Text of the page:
According to a report on the Archives of General Psychiatry website, the percentage of doctors who meet the criteria for depression appears to increase significantly during medical internship.
Srijan Sen, assistant professor in the Department of Psychiatry at the University of Michigan Medical School, and his colleagues studied 740 interns entering residency programs in 13 U.S. hospitals in either 2007 or 2008. Participants completed an online survey to assess their depression symptoms, personal and medical evaluation factors and several psychological measures. Followup surveys were completed at three, six, nine and 12 months regarding depression symptoms and life stresses, including the stresses associated with their internship. Genetic analysis of saliva samples was also performed for 63% of the group.
The researchers found that on the average depression scores increased during internship, with those meeting the criteria for depression increasing from 3.9% to 25.7%.
Factors that were associated with increased depression symptoms included being female, U.S. medical education, difficult early family environment, a history of depression, increased work hours, perceived medical errors and stressful life events. Medical specialty and age, however, were not associated with increased depression.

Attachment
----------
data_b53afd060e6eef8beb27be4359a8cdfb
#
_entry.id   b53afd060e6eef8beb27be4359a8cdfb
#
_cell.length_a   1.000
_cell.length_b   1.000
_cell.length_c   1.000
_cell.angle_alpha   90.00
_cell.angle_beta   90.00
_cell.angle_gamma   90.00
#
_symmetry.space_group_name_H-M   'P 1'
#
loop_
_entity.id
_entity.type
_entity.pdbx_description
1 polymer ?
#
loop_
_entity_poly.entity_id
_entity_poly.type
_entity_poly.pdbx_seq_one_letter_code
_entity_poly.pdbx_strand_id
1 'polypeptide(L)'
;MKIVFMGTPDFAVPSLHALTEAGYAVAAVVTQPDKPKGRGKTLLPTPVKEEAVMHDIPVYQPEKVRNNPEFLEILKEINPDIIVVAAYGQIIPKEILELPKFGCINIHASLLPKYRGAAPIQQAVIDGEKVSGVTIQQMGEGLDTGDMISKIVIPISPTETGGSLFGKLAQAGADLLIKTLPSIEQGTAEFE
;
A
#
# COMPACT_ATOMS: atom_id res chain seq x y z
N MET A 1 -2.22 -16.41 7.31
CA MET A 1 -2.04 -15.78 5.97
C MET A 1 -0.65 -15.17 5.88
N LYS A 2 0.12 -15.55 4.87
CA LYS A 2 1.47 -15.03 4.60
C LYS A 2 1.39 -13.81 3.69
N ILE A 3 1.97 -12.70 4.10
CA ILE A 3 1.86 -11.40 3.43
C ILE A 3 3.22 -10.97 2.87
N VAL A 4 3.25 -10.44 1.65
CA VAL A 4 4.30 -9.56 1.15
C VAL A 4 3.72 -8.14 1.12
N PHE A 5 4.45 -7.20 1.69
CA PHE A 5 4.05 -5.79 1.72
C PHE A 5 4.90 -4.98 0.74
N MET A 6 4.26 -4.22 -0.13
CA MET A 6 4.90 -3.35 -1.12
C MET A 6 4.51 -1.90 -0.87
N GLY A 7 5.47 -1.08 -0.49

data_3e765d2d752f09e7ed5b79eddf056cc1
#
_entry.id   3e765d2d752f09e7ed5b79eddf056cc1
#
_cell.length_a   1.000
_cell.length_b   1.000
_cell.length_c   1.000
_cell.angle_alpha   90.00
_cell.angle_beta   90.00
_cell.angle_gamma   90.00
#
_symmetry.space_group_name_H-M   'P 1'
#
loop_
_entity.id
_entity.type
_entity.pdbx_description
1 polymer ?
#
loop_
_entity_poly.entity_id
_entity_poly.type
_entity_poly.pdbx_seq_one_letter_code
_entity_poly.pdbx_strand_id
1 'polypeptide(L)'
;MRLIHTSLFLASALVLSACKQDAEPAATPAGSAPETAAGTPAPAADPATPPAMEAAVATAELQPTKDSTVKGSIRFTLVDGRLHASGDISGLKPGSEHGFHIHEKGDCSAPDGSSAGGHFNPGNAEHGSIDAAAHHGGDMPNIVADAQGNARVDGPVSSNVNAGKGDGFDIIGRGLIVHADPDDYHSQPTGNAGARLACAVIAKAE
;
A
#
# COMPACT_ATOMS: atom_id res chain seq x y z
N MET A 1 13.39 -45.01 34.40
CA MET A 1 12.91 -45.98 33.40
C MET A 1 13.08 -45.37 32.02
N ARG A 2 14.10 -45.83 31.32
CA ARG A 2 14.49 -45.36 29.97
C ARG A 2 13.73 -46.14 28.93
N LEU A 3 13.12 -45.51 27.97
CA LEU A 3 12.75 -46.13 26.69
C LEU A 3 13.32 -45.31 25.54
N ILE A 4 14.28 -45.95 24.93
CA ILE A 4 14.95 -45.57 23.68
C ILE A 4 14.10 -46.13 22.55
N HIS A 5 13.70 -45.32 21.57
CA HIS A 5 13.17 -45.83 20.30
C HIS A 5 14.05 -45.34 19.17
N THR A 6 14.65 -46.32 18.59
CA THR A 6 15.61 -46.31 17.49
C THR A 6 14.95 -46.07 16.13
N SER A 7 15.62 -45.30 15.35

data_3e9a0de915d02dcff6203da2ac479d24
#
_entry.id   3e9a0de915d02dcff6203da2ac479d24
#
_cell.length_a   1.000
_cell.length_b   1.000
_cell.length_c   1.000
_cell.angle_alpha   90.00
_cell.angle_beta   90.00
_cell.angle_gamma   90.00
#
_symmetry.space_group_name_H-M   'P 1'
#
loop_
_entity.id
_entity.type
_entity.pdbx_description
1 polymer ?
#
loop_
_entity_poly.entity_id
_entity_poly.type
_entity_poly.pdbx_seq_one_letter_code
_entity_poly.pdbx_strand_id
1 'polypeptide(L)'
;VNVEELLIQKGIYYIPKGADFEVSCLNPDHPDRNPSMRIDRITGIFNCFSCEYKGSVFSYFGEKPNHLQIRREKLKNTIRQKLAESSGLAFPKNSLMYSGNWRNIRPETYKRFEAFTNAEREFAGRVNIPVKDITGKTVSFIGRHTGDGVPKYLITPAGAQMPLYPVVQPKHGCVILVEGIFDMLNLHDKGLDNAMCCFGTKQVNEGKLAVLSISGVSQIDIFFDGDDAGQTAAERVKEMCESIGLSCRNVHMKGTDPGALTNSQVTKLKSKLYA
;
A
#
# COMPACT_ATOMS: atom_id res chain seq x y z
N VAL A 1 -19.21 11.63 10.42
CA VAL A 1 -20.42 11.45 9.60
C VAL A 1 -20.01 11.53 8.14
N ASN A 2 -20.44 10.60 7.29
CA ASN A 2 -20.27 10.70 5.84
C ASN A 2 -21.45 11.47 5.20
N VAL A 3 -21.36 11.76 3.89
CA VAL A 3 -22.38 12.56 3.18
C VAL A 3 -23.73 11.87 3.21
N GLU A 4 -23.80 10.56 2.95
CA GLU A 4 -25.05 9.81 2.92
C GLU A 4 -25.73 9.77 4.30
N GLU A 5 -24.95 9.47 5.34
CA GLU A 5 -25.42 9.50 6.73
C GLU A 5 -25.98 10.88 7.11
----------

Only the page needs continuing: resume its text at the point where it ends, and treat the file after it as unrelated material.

The researchers also looked at whether research subjects having a less functional version of a serotonin transporter gene called 5HTTLPR were more prone to depression during the internship period and found that those having this gene had a significantly greater increase in depression symptoms during the high-stress time of their internships.
"With effective interventions currently available to help prevent depression," said Sen, "the predictive factors identified in this study could allow at-risk interns to take steps before they start to have symptoms to lower their chances of developing depression."
The study will appear in print in the June issue of Archives of General Psychiatry.